“What’s all this I’m hearing about a “Fonzie Scheme”? The Fonz has been scheming? Scheming who?Mrs. Cunningham? Arthur’s such a nice young man. Now I’m sure we all recall that shark business, don’t we?”
“Would someone like that scheme to take Mrs. Cunningham’s money away? Would Arthur end up like THIS ?
NEW YORK – Saying he was “deeply sorry and ashamed,” Bernard Madoff pleaded guilty Thursday to pulling off perhaps the biggest swindle in Wall Street history and was immediately led off to jail in handcuffs to the delight of his seething victims. Madoff, 70, could get up to 150 years in prison when he is sentenced in June.
In refusing to let the disgraced financier remain free on bail until then, U.S. District Judge Denny Chin noted that Madoff had the means to flee and an incentive to do so.
The plea did not satisfy many investors who had hoped Madoff would be forced to name any family members or others who helped him swindle them out of billions of dollars. He pleaded guilty to all 11 charges against him — with no deal with prosecutors — meaning he is under no obligation to disclose names and tell authorities where the money went. He is not believed to be cooperating with prosecutors.
“I am actually grateful for this opportunity to publicly comment about my crimes, for which I am deeply sorry and ashamed,” Madoff, speaking softly but firmly, said in his first public comments about his crimes since the scandal broke in early December.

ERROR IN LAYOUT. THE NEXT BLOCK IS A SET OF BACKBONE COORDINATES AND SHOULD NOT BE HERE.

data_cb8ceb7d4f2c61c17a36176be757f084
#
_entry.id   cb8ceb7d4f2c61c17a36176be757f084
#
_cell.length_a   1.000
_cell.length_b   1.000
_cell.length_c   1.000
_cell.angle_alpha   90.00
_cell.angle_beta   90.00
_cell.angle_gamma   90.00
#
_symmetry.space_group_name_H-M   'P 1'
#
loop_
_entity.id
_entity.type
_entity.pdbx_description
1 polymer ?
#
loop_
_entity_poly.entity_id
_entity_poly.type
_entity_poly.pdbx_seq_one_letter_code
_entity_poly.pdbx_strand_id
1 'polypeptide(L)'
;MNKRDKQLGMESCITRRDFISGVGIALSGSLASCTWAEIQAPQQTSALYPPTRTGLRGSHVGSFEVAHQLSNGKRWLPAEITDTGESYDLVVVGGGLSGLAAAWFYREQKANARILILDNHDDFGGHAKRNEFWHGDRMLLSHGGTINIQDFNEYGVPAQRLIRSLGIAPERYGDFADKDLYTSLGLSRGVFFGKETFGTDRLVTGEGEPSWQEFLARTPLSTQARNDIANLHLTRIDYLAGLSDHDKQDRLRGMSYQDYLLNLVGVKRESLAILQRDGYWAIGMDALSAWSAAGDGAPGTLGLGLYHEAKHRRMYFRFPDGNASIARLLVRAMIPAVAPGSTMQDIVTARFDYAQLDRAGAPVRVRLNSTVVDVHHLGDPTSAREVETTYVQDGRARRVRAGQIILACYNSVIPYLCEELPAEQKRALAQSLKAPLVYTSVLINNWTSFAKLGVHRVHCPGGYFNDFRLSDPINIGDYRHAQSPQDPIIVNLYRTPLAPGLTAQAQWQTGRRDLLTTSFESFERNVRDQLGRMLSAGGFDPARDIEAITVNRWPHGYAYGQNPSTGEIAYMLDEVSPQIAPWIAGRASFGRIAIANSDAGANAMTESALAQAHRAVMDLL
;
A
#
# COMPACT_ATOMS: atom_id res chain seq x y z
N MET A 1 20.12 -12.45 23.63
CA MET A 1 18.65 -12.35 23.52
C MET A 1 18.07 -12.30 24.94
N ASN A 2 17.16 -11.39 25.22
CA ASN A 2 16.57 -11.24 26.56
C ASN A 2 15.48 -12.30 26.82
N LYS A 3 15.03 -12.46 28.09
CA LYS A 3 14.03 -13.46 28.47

DeWitt Baker, an investor who attended the hearing and said he lost more than $1 million with Madoff, called it “fantastic” that Madoff’s bail was revoked but belittled the apology.
“I don’t think he has a sincere bone in his body,” said Baker, who added that prison time would be too good for Madoff. “I’d stone him to death.”
Well nobody’s going to stone The Fonz to death, Ms. Litella. And no one’s going to stone Bernard Madoff either — though if he’s sent to The REAL Prison his fate will doubtless be a decidedly unattractive one. At the moment the fate I’m most interested in is that of professional journalsim — which is currently being shown up for the shallow travesty that its become by a professional comedian.
Yes, there’s a lot to say about the legalized gambling racket known as “The Stock Market.” And as much as I admire Jon Stewart (an admiration at this point knows no bounds) I would be remiss in failing to point out that the first major media figure to provide us with The Fucking Truth was the late, great Michelangelo Antonioni.
Alain Delon’s no Fonz, Ms. Litella. He’s Jim Cramer’s idealized dream of himself. Quite a visual gap there I know, and not just because Cramer doesn’t have Gianni Di Venanzo as his DP, and he doesn’t remotely resemble Alain Delon. For even in interpersonal underhandedness, Alain has the edge.
But in every other respect it’s the same story. So (thanks for the cue suggestion, Jon) sing us out Carly —